Gail doesn’t typically read romance novels, because Dave Ramsey is never the lead, but she recently had this idea to read the most disturbing erotica we could find on Amazon and discuss. I read Comfort Food, by Kitty Thomas which was very well-written and also gave me nightmares. Then I got distracted with school and Gail was left to read Tender Mercies, which apparently involved a tailed butt-plug, all alone. Shucks. I missed out. Having read very few romance novels, though, Gail understood exactly what I was talking about when I texted her the following yesterday.
PEOPLE don’t smell like a day at the beach.
Brock always smelled like that time at the lake when I fell asleep in the sun and got lightly burned and then woke up and realized I had a handprint tan line on my chest and then the dog leapt into my lap and scratched my thighs and then I washed the blood off in the lake, so I had to ride back on a towel to protect the interior of his truck.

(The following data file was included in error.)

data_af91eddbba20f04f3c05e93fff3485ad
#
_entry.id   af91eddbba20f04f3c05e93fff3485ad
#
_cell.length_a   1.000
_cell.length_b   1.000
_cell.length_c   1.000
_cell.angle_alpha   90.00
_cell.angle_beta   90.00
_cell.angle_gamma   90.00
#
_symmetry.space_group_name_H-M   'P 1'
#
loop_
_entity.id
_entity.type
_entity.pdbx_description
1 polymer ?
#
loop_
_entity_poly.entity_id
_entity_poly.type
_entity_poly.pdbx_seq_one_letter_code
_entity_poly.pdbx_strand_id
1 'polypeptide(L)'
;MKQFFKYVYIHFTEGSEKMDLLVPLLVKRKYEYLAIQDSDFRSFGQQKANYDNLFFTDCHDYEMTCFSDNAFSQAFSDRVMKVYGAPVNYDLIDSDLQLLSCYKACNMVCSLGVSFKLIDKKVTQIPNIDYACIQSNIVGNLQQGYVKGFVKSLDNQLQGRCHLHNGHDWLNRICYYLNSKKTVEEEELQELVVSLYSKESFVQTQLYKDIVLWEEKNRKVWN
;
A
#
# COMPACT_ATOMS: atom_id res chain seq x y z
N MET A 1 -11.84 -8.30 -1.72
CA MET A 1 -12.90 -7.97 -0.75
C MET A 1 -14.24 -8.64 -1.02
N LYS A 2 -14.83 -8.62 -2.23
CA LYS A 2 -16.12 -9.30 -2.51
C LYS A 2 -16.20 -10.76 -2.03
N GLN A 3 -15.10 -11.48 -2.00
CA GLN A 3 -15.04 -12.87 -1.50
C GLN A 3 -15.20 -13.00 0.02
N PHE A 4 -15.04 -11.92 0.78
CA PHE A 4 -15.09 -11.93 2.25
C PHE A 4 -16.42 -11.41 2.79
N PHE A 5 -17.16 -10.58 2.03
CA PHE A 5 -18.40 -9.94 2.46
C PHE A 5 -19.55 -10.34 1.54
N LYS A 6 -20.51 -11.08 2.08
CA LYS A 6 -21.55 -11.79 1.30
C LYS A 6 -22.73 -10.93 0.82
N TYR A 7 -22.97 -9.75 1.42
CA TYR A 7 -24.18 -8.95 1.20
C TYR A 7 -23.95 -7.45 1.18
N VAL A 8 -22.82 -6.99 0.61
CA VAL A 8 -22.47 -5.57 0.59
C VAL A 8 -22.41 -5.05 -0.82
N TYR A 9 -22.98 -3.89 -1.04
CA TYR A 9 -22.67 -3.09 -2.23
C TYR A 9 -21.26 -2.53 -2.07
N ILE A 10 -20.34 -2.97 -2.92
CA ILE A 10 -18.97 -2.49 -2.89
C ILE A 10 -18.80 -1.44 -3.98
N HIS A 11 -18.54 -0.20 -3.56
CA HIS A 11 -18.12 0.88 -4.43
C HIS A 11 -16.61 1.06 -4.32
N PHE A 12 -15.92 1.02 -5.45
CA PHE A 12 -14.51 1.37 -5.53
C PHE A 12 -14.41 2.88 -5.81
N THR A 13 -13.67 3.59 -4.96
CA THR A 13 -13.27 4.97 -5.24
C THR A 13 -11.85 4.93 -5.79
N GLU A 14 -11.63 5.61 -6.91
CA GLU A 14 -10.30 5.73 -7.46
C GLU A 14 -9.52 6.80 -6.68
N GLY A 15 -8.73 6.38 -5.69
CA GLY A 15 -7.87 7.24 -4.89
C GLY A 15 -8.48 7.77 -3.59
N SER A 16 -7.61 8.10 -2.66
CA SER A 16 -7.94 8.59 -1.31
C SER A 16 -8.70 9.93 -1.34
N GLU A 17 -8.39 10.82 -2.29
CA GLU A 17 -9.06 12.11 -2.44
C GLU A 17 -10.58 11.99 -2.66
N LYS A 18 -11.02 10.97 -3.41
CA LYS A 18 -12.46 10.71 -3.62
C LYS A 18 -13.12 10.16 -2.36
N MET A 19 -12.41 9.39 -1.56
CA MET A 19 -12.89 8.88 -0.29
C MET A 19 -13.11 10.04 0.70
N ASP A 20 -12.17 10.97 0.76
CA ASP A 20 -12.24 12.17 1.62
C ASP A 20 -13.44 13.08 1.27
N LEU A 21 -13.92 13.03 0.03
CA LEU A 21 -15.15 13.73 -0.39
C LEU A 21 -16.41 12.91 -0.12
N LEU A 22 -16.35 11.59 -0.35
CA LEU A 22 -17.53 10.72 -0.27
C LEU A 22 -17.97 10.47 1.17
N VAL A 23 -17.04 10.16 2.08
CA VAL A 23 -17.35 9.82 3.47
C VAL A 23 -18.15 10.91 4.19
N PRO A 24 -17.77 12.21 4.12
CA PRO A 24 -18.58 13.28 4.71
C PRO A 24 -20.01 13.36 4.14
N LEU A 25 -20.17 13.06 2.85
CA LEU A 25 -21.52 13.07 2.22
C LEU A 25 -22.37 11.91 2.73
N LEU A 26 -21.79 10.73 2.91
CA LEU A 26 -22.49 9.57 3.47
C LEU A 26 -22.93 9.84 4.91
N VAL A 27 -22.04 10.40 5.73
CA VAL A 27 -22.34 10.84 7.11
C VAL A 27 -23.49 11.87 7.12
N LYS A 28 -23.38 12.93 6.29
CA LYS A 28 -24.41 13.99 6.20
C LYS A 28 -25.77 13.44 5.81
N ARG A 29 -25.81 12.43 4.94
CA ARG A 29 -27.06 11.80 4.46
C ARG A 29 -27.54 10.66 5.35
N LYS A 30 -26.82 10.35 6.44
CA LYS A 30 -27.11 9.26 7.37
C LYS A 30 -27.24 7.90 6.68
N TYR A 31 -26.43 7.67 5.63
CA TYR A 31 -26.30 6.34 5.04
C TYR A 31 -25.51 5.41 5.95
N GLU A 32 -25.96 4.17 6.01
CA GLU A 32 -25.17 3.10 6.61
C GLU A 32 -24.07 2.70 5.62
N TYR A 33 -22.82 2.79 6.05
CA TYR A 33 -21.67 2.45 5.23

We’re so oddly in-sync that she immediately responded with:
Lucas always smelled like that time I went shopping for the kind of shoe strings that curl instead of tie and that guy left his dog in the car, but I didn’t call the cops because it wasn’t really all that hot outside, even though it was almost June.
When men describe how women smell, however, it’s always something tangible. For example, she smells like lavender. What 9′ body builder with a concealed carry license knows what lavender smells like?!?! I don’t even know what lavender smells like and I’m girly as fuck. If I’m with a man who can pinpoint lavender and honeydew, my 15th anniversary is gonna suck when I find him knee deep in another dude. Seriously, if he tells you you smell astoundingly like nutmeg, buy him an ascot as a parting gift.
the virgin sex that is the best sex ever.